"Death in the computer age has beget the Internet wake: teary, funeral parlor eulogies splayed across message boards, long-time chums and one-time companions expressing their perfectly formatted grief with a quick “submit.”
When Nikki Sudden passed away unexpectedly in March of 2006, I found myself perusing various fan sites, Sudden’s infinite number of collaborators and cohorts—most of whom had never met in person—comforting one another with disjointed, yet earnest, epistles honoring the singer-songwriter’s solo years, as well as his work with Swell Maps and the Jacobites. My favorite came from Phil Shoenfelt, member of the post-punk outfit Southern Cross. Shoenfelt wrote of an unusual recording session with Sudden (born Adrian Nicholas Godfrey) atop a Moravian mountain, the secluded studio located in the back room of a pub. Shoenfelt’s green Skoda conked out a kilometer short of the studio, forcing folks to lug gear the rest of the distance—merely adding to the sense of lunacy that typically harried any recording session involving Sudden.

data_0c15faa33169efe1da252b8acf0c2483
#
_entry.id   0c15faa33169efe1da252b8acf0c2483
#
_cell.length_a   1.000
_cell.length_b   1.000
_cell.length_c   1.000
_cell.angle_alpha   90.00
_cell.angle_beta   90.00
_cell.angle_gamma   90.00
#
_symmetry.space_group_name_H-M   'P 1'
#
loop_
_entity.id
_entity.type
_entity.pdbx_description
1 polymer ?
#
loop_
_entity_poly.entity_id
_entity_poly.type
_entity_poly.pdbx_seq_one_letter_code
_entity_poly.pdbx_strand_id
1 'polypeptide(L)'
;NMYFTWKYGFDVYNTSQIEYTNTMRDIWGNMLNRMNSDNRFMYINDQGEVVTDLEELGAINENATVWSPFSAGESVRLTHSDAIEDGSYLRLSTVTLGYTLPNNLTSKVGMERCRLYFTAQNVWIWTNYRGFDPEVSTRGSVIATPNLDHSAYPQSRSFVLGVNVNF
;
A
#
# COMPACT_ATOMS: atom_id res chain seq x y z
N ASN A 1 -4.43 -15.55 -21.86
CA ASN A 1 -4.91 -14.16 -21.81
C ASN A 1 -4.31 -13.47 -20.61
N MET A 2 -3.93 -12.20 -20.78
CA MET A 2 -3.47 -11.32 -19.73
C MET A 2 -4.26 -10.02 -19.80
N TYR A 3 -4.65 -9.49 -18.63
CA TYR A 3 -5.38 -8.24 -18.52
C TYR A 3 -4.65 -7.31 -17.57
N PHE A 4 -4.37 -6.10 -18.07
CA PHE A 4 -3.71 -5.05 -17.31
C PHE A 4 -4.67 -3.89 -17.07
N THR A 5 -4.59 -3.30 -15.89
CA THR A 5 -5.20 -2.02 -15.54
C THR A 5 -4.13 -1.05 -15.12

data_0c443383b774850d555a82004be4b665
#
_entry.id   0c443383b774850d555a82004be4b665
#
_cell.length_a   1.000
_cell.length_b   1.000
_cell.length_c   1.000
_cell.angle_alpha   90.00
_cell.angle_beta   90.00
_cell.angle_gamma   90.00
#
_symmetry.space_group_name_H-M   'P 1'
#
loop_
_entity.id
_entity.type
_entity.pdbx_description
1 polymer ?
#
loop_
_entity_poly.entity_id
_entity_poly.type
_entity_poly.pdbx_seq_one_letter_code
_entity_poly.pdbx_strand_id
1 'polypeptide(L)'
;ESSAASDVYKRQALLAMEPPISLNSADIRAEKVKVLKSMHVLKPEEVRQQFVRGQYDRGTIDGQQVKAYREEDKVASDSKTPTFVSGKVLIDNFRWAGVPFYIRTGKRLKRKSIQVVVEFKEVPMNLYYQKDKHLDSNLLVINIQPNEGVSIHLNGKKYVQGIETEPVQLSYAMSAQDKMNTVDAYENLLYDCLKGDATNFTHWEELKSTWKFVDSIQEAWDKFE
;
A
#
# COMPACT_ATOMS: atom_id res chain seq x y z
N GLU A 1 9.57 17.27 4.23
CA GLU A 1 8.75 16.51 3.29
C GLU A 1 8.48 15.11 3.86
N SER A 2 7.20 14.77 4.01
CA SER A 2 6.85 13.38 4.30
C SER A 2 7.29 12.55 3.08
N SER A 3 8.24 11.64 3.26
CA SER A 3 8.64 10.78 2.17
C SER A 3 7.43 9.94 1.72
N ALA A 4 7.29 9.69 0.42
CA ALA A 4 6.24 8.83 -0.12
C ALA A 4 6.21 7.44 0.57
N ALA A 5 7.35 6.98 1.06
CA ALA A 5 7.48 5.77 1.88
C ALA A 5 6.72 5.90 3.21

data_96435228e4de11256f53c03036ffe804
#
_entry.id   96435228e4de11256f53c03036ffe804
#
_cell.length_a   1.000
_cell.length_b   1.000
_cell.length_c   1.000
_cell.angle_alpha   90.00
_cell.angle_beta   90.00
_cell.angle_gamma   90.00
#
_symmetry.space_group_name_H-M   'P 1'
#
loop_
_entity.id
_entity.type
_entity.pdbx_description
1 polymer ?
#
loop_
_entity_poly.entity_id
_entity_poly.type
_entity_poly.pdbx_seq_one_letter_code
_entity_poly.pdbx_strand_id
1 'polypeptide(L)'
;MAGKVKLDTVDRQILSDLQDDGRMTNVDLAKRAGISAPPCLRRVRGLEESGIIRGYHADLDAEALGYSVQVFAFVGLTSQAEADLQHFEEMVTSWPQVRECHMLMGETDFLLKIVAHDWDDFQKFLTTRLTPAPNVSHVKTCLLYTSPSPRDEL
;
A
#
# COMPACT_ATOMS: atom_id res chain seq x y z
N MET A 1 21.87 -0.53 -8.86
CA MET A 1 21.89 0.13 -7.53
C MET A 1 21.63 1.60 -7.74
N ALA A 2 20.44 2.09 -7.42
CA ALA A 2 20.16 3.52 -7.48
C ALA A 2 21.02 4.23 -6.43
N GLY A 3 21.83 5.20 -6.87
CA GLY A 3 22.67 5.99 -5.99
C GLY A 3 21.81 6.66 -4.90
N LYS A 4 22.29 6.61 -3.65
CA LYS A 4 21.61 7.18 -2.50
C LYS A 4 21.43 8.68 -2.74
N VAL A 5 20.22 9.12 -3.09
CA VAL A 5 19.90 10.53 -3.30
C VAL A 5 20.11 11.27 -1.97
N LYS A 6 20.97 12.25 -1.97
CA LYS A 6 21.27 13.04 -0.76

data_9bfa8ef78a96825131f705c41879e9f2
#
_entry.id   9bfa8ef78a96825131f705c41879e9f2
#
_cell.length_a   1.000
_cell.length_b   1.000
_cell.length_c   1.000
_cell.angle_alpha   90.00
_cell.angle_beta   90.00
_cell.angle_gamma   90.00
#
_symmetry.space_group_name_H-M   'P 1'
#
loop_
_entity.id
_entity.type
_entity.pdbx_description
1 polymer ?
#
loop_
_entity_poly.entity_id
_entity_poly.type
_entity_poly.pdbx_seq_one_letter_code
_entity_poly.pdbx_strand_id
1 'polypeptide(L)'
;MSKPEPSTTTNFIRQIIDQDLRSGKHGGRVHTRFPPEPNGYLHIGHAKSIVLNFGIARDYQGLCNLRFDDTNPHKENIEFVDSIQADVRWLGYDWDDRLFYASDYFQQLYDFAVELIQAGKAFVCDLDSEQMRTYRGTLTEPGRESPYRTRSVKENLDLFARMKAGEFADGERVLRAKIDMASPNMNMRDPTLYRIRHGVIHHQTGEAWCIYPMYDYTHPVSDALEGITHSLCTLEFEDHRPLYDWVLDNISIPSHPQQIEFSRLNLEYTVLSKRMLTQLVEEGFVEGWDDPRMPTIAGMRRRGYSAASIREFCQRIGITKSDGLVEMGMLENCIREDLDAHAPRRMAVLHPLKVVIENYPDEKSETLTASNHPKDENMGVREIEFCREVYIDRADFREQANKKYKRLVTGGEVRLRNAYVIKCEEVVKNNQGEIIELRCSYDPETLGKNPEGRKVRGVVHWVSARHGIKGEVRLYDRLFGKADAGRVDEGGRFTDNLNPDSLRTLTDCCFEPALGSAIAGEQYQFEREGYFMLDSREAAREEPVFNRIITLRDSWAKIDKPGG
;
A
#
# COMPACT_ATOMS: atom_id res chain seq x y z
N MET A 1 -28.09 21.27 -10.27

Shoenfelt’s memory remains with me because it could have detailed the recording of Jane from Occupied Europe, an album by Sudden’s Swell Maps. Bandmates cloistered atop a mountain peak, battling one another and the itchy agitation that comes with cabin fever, dabbling in the practice of bricolage to both survive and work (gathering whatever one finds for fuel and food, taping whatever one hears to four-track), writing bustling pop-punk tracks by day, claustrophobic lunacy by night—it’s imagery that gambols through my mind whenever I give this work of sonic bedlam a listen.
Sudden and his brother, Epic Soundtracks (born Kevin Paul Godfrey), founded Swell Maps in 1972. Its primary function? To conquer West Midlands boredom with titillating noise. As Sudden sang in “Green Shield Stamps” years later, “Dave [Barrington], Epic, and I got together a band or two / Recorded in our bedrooms / What else were we gonna do?”
Swell Maps were DIY disciples from the onset, kicking at the chins of bravura by employing anything (books) and everything (boxes) as percussion. Little changed when the band became more purposeful. The first single, “Read About Seymour,” was self-produced and self-released in January of 1978 on the band’s Rather Records. Checking in at 86 seconds short, the crunchy punk track exhibited true amateur panache. Naturally, it caused Rough Trade shop owner Geoff Travis to come sniffing; the group’s ensuing three singles and two albums would be issued on the label.
Jane from Occupied Europe was the last of these releases (hitting racks in August of 1980), an exhausting, bipolar, and voluminous swan song for a blink-and-it’s-gone pop career. It’s chaos committed to tape, when quite honestly, it’s the band that should have been committed. One imagines Sudden, Soundtracks, and crew expelling an enormous, chest-sinking sigh when production was finished; the listener is compelled to do the same.